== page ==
Some people change your life forever
I’m probably in the minority here, so without sounding too brutish, I have to admit that I was expecting a little more from director Todd Haynes’ faithful adaptation of Patricia Highsmith’s 1952 novel, The Price of Salt, which was published under the pseudonym of Claire Morgan, seeing as Patricia’s mother disapproved of her daughter’s sexual preference towards women. In any respect, Carol is an easy film to like — a delicately shot picture based on a groundbreaking work of fiction — yet, it’s a completely dry experience, seeing as its central romance relies heavily on drawn out looks from its leading ladies, who are trying desperately hard to convey real emotion.
Set in New York during the 1950s, Carol follows the forbidden romance between a well-to-do suburban housewife and devoted mother, Carol Aird (Cate Blanchett), and a younger department store clerk and aspiring photographer Therese Belivet (Rooney Mara). The pair meet (and are immediately drawn to one another) after Carol enters a Manhattan department store in search of a Christmas present for her daughter Rindy (Sadie Heim), spotting Therese working behind the counter as a salesgirl. Carol is in search of a particular doll, which happens to have sold out, so Therese recommends a train set, and voilà — it’s love at choo choo! Anyway, Carol purchases the train set (which is a little odd seeing as her daughter wanted a doll for Christmas but is getting something entirely different instead), and leaves her expensive gloves at the counter. After some oohing and ahhing, Therese mails the mittens back to Carol, and as a thank-you, gets invited over to Carol’s trendy New Jersey home where she witnesses Carol and her husband Harge (Kyle Chandler) bicker with one another, which deepens the women’s connection.
Within its first hour or so, things get somewhat tiresome with actions accounting for words (Therese caresses Carol’s gloves for instance) whilst lingering stares and long glances are used to suggest the ladies’ increasing attraction towards one another, their unspoken bond becoming a tad frustrating. I understand that filmmaker Haynes, I’m Not There (2007), is trying to highlight the way in which gays and lesbians were secretly forced to express themselves back in that era, but we’re in 2015 now and this language, at times, can feel a little dull or monotonous. Things pick up when Carol’s divorce gets nasty and Harge decides to sue for full custody of Rindy based on a ‘morality clause’ that threatens to expose Carol’s attraction towards women. In order to get away from the stress of the separation, Carol asks Therese to accompany her on a cross-country road trip to Chicago, traveling along the West coast in her grey Packard.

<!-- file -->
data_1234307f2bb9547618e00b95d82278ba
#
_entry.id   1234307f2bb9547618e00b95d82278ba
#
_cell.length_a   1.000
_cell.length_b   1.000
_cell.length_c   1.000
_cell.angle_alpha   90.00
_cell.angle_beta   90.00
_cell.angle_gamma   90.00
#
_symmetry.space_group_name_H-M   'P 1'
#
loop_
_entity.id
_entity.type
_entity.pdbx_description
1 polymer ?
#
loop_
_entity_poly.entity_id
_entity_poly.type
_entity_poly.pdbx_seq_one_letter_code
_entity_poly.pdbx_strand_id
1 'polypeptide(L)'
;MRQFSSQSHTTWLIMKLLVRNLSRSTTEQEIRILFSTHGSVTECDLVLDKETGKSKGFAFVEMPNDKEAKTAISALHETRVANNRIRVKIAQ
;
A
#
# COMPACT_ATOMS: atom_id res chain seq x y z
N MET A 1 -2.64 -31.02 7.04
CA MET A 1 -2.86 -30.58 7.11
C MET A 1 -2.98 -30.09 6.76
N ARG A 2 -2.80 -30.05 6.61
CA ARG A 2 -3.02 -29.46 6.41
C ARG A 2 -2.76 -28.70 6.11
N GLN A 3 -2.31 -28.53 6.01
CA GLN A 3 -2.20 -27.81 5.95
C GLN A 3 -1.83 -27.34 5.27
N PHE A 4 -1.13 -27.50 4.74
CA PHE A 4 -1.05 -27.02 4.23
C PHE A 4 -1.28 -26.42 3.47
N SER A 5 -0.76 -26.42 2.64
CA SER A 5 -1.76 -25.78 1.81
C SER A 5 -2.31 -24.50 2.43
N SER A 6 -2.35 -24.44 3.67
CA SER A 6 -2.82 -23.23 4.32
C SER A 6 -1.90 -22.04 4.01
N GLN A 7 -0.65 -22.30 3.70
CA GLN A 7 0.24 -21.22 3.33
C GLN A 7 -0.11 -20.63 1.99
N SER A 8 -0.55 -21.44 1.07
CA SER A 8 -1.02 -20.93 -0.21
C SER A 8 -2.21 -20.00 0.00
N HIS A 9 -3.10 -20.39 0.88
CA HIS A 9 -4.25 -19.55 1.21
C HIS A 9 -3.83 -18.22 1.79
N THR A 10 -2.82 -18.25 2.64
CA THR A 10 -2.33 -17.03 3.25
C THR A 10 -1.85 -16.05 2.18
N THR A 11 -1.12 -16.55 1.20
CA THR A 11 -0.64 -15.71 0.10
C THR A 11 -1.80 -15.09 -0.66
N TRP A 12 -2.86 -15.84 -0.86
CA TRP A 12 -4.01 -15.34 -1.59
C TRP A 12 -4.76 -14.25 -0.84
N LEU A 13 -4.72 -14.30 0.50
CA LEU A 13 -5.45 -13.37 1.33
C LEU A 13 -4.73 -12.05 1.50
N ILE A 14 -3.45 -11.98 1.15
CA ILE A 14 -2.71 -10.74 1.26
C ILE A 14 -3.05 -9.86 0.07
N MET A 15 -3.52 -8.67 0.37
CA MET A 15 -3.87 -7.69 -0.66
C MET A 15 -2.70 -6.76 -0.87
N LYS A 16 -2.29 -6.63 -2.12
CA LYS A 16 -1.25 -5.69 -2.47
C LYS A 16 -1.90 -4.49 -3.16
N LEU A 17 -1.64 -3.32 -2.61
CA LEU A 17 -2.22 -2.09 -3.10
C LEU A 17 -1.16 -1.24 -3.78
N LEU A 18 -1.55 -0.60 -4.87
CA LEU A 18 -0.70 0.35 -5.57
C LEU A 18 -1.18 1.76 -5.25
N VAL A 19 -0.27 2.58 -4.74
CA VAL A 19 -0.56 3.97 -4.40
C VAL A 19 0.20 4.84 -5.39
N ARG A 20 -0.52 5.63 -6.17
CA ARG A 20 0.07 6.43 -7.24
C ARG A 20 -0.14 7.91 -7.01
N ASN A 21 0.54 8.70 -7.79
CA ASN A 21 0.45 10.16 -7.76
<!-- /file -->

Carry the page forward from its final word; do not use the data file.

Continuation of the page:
When the women do eventually acknowledge their yearning for one another and physical attraction, it’s totally shrug worthy, seeing as the pair share little sexual chemistry or playfulness, not to mention a lack of below-the-waist action — I honestly felt no emotional union between the contrasting leads whatsoever. Furthermore, Blanchett’s golden-haired socialite is a little too stagy and exaggerated when compared to Mara’s gamine Therese, with Carol constantly flouncing about in expensive garments and glamorous coats, even when she’s supposedly living out of a suitcase.